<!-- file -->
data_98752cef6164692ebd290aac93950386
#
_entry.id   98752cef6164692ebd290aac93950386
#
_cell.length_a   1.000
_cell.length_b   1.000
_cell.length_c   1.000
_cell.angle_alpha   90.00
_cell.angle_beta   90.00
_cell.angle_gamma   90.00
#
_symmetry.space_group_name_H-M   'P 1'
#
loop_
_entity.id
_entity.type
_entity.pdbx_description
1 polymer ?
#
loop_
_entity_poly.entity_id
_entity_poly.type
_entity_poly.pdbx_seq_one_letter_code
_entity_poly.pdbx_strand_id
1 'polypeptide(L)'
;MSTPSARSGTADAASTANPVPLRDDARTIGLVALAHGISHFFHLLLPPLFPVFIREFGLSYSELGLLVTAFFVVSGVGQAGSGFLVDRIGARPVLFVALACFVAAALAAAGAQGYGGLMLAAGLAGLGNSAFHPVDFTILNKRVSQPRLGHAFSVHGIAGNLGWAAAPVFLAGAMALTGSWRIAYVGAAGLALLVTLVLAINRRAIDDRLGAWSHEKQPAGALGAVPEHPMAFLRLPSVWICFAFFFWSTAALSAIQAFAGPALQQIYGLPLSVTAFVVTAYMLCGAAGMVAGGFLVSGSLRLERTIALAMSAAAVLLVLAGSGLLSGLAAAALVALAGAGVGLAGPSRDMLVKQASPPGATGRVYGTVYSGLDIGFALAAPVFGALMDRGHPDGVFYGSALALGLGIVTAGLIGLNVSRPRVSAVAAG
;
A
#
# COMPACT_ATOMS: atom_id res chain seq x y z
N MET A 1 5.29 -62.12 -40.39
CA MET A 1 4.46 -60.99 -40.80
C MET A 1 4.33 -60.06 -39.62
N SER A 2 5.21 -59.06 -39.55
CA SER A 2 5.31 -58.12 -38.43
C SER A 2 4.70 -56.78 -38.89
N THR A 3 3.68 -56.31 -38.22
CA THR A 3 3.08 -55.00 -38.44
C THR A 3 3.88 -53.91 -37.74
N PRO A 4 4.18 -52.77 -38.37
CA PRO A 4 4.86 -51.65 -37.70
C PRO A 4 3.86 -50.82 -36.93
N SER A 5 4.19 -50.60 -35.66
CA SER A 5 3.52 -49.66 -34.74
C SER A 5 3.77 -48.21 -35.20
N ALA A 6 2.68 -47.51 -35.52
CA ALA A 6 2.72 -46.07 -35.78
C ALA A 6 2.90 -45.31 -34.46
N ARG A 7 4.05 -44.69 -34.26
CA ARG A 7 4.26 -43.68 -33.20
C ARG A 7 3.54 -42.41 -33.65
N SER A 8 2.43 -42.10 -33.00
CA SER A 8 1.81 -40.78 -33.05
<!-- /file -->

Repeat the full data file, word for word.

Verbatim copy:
data_98752cef6164692ebd290aac93950386
#
_entry.id   98752cef6164692ebd290aac93950386
#
_cell.length_a   1.000
_cell.length_b   1.000
_cell.length_c   1.000
_cell.angle_alpha   90.00
_cell.angle_beta   90.00
_cell.angle_gamma   90.00
#
_symmetry.space_group_name_H-M   'P 1'
#
loop_
_entity.id
_entity.type
_entity.pdbx_description
1 polymer ?
#
loop_
_entity_poly.entity_id
_entity_poly.type
_entity_poly.pdbx_seq_one_letter_code
_entity_poly.pdbx_strand_id
1 'polypeptide(L)'
;MSTPSARSGTADAASTANPVPLRDDARTIGLVALAHGISHFFHLLLPPLFPVFIREFGLSYSELGLLVTAFFVVSGVGQAGSGFLVDRIGARPVLFVALACFVAAALAAAGAQGYGGLMLAAGLAGLGNSAFHPVDFTILNKRVSQPRLGHAFSVHGIAGNLGWAAAPVFLAGAMALTGSWRIAYVGAAGLALLVTLVLAINRRAIDDRLGAWSHEKQPAGALGAVPEHPMAFLRLPSVWICFAFFFWSTAALSAIQAFAGPALQQIYGLPLSVTAFVVTAYMLCGAAGMVAGGFLVSGSLRLERTIALAMSAAAVLLVLAGSGLLSGLAAAALVALAGAGVGLAGPSRDMLVKQASPPGATGRVYGTVYSGLDIGFALAAPVFGALMDRGHPDGVFYGSALALGLGIVTAGLIGLNVSRPRVSAVAAG
;
A
#
# COMPACT_ATOMS: atom_id res chain seq x y z
N MET A 1 5.29 -62.12 -40.39
CA MET A 1 4.46 -60.99 -40.80
C MET A 1 4.33 -60.06 -39.62
N SER A 2 5.21 -59.06 -39.55
CA SER A 2 5.31 -58.12 -38.43
C SER A 2 4.70 -56.78 -38.89
N THR A 3 3.68 -56.31 -38.22
CA THR A 3 3.08 -55.00 -38.44
C THR A 3 3.88 -53.91 -37.74
N PRO A 4 4.18 -52.77 -38.37
CA PRO A 4 4.86 -51.65 -37.70
C PRO A 4 3.86 -50.82 -36.93
N SER A 5 4.19 -50.60 -35.66
CA SER A 5 3.52 -49.66 -34.74
C SER A 5 3.77 -48.21 -35.20
N ALA A 6 2.68 -47.51 -35.52
CA ALA A 6 2.72 -46.07 -35.78
C ALA A 6 2.90 -45.31 -34.46
N ARG A 7 4.05 -44.69 -34.26
CA ARG A 7 4.26 -43.68 -33.20
C ARG A 7 3.54 -42.41 -33.65
N SER A 8 2.43 -42.10 -33.00
CA SER A 8 1.81 -40.78 -33.05